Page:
Flashcards in Lecture 24-Molecular Cytogenetics Deck (25):
How did FISH improve clinical cytogenetic diagnoses?
- it allowed cytogenetic diagnoses to be made irregardless of whether or not the cell is in metaphase
- this is good because looking at cells in interphase can allow you to look at both the morphologic changes as well as genetic changes in the cell
CGH is important for measuring what?
chromosomal gains, losses and aneuploidy
What's a constitutional abnormality?
- a chromosomal abnormality resulting in a birth defect
What's an acquired abnormality?
- a chromosomal abnormality usually associated with cancer
FISH can detect _______ syndromes to up to what resolution (i.e., how many bps)?
- ~1 Mb--higher resolution than G banding
Name the cytogenetic diagnostic techniques from greatest to smallest resolution.
- CGH: individual bases
- FISH: ~1 Mb resolution
- have the highest concentration of genes out of all chromosome regions so deletions/duplications here have significant phenotypic effects.
Telomeric rearrangements cannot be seen by _______. Why?
- all telomeres have similar G-band light regions
Subtelomeric rearrangements not visible by G-banding have been found in 4-9% of individuals who________
have idiopathic mental retardation.
Can FISH give info about fixed cells?
Because FISH doesn't require dividing cells (like G banding) it can be used to detect chromosomal abnormalities in people who _______ (2).
- are on chemotherapy
- post bone marrow transplant
In interphase FISH analyses the probes target _______ of what chromosomes?
- 13, 18, 21, X, Y to look for trisomies
What other uses are there for interphase FISH analysis?
- when being used on uncultured amniotic cells and time is an issue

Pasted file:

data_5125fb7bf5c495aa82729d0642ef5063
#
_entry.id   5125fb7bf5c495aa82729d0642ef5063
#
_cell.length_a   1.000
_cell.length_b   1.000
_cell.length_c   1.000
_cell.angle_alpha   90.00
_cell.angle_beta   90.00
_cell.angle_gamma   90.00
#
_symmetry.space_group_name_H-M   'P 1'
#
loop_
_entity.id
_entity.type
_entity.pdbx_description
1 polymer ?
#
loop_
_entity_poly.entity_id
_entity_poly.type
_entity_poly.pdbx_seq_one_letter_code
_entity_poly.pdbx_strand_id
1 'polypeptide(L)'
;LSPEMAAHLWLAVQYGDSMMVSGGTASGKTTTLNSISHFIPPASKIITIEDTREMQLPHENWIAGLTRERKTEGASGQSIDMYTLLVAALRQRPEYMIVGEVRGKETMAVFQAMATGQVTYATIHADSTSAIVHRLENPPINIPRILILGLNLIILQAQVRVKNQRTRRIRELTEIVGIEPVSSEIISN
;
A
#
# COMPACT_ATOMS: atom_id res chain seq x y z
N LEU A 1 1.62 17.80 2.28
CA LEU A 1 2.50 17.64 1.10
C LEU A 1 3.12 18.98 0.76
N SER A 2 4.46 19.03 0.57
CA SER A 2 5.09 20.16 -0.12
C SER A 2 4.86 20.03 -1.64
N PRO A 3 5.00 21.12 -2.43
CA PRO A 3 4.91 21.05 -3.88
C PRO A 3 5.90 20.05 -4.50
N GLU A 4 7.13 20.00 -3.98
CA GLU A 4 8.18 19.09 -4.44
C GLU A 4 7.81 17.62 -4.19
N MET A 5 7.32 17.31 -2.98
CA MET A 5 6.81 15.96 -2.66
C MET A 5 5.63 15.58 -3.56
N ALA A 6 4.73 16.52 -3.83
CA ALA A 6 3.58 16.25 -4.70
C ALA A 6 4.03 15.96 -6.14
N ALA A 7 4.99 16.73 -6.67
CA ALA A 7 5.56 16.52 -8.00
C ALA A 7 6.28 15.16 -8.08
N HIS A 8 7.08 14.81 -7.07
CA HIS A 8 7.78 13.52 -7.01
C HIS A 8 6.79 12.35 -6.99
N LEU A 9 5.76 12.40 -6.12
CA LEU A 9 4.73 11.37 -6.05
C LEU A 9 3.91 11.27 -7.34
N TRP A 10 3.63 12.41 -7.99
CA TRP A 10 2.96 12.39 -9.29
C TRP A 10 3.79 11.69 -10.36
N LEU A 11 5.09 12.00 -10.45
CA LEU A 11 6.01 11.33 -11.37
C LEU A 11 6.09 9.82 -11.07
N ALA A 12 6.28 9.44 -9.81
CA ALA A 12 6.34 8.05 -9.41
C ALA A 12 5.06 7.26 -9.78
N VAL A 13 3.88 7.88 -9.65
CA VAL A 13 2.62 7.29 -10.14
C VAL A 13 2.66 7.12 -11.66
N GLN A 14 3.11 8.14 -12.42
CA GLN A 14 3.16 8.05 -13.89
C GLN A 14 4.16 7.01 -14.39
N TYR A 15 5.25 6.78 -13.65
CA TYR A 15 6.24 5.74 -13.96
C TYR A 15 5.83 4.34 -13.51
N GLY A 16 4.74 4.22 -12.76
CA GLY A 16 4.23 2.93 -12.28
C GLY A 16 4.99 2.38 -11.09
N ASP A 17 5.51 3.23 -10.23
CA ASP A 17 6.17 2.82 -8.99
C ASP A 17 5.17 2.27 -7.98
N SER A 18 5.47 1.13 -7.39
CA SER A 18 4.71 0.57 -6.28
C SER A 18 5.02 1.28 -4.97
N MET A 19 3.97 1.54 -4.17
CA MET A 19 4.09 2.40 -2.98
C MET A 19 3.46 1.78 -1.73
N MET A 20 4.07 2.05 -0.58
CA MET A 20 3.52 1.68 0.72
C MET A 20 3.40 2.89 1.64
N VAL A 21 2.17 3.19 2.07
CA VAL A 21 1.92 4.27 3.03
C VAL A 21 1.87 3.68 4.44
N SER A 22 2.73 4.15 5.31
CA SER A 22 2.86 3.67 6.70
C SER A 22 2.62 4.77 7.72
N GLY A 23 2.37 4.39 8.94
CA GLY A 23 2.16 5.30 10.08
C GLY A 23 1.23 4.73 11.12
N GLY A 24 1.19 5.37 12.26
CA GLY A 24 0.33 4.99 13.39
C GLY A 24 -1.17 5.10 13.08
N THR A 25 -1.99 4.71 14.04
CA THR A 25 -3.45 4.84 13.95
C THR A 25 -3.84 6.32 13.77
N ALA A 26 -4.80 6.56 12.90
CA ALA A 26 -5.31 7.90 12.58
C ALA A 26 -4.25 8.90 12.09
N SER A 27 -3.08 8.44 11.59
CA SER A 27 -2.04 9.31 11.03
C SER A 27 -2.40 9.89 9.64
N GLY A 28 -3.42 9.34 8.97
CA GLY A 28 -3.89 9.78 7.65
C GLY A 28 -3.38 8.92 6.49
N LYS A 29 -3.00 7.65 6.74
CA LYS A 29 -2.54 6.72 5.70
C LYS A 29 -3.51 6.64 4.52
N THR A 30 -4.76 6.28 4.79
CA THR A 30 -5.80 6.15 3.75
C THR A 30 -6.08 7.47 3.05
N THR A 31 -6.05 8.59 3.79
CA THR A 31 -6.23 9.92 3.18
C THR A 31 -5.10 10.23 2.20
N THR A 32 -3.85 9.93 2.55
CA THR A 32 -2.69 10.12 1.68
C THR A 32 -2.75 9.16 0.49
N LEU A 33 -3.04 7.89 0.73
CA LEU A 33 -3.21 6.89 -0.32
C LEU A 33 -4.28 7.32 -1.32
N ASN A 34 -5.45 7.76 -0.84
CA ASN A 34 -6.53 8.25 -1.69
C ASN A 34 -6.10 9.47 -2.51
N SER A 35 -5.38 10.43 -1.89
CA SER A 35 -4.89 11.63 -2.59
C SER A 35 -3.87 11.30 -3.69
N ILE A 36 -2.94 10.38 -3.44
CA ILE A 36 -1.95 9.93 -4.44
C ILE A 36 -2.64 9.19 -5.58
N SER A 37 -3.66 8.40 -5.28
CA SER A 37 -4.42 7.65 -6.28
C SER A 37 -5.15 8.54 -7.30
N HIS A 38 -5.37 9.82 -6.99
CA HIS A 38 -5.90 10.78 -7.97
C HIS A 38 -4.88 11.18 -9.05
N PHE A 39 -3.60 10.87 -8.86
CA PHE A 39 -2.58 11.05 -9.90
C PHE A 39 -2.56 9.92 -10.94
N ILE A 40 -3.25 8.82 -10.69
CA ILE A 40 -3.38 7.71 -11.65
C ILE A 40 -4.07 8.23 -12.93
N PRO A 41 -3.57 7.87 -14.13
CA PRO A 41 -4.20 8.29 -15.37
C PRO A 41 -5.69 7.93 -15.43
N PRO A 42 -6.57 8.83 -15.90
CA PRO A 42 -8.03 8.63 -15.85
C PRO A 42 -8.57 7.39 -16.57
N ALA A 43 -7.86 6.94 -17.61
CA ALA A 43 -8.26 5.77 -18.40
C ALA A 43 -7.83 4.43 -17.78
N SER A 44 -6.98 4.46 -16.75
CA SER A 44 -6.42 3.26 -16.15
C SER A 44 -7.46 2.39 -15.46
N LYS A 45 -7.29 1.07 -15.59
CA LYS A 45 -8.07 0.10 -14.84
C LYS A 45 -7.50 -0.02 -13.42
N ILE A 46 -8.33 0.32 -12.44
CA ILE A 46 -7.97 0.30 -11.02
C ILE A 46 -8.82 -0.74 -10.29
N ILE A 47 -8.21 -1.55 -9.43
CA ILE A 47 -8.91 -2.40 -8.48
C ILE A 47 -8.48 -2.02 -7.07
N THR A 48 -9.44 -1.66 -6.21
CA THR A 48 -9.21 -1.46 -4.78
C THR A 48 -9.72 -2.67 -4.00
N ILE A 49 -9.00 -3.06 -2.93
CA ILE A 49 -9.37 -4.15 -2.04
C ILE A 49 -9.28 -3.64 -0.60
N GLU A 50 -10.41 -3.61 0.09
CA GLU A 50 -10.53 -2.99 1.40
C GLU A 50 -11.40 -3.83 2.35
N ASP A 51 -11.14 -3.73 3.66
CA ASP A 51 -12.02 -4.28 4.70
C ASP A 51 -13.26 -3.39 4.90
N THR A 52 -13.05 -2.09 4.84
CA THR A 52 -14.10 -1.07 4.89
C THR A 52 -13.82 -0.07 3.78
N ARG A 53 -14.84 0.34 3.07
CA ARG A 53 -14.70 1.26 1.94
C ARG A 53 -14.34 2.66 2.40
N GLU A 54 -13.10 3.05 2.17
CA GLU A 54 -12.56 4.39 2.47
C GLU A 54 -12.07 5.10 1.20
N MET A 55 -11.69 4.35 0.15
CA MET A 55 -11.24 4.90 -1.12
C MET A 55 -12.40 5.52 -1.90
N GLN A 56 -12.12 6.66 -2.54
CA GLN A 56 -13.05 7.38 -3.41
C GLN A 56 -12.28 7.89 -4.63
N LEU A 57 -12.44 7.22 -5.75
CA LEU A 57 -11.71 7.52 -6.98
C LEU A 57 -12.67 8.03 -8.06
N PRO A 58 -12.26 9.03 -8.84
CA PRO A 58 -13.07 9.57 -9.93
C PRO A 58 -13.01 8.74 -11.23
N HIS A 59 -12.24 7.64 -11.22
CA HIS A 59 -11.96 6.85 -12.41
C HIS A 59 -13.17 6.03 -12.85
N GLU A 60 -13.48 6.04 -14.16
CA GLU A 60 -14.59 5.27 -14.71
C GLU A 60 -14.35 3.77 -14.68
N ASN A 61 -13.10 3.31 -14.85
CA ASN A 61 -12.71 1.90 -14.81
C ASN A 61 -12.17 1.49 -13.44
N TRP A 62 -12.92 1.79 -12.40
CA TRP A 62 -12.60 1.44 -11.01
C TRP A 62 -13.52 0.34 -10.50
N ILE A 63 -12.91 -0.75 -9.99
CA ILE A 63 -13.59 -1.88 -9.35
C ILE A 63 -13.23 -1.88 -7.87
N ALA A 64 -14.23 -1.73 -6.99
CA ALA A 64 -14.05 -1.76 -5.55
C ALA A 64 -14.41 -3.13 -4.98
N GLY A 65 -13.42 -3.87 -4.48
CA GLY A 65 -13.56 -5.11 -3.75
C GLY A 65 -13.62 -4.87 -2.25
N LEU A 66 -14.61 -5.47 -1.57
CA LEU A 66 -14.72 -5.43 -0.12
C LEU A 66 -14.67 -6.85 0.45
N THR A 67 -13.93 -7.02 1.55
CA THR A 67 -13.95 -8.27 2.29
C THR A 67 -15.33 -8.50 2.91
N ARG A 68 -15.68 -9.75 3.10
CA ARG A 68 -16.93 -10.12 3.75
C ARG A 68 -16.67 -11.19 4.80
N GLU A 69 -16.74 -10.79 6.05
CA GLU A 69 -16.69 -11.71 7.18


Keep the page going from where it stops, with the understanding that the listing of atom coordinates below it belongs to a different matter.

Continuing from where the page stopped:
- fixed cells (tumor evaluation)
- low mitotic index samples (patients on chemo, post bm transplant)
Chromosome analysis is used in cancer to look for _______.
- recurrent chromosome abnormalities (abnormal clone)
What can be a prognostic indicator of leukemia? What would indicate a poor prognosis?
- acquisition of additional karyotypic abnormalities after diagnosis signaling evolution
What is a "masked" translocation in CML?
- when its a microscopic translocation. This is seen in 5% of CML patients
Can you have CML without some combination of bcr and abl?
CML has what translocation?
What is an inhibitor of bcr-abl?
- gleevac: an inhibitor of the abl tyr kinase
Which has higher resolution FISH or whole chromosome painting?
When do you use whole chromosome painting?
- when theres a marker chromosome and you don't know which chromosome its from so you don't know what sequences to probe for
What is a marker chromosome?
- a small chunk of chromosome that has unknown origin usually, but you can use chromosome painting to figure it out
What population are chromosome markers more common in?
- 10X more common in "mentally subnormal"
If a marker is not inherited and is an autosomal ring ______.
- there is a 30% chance of abnormalities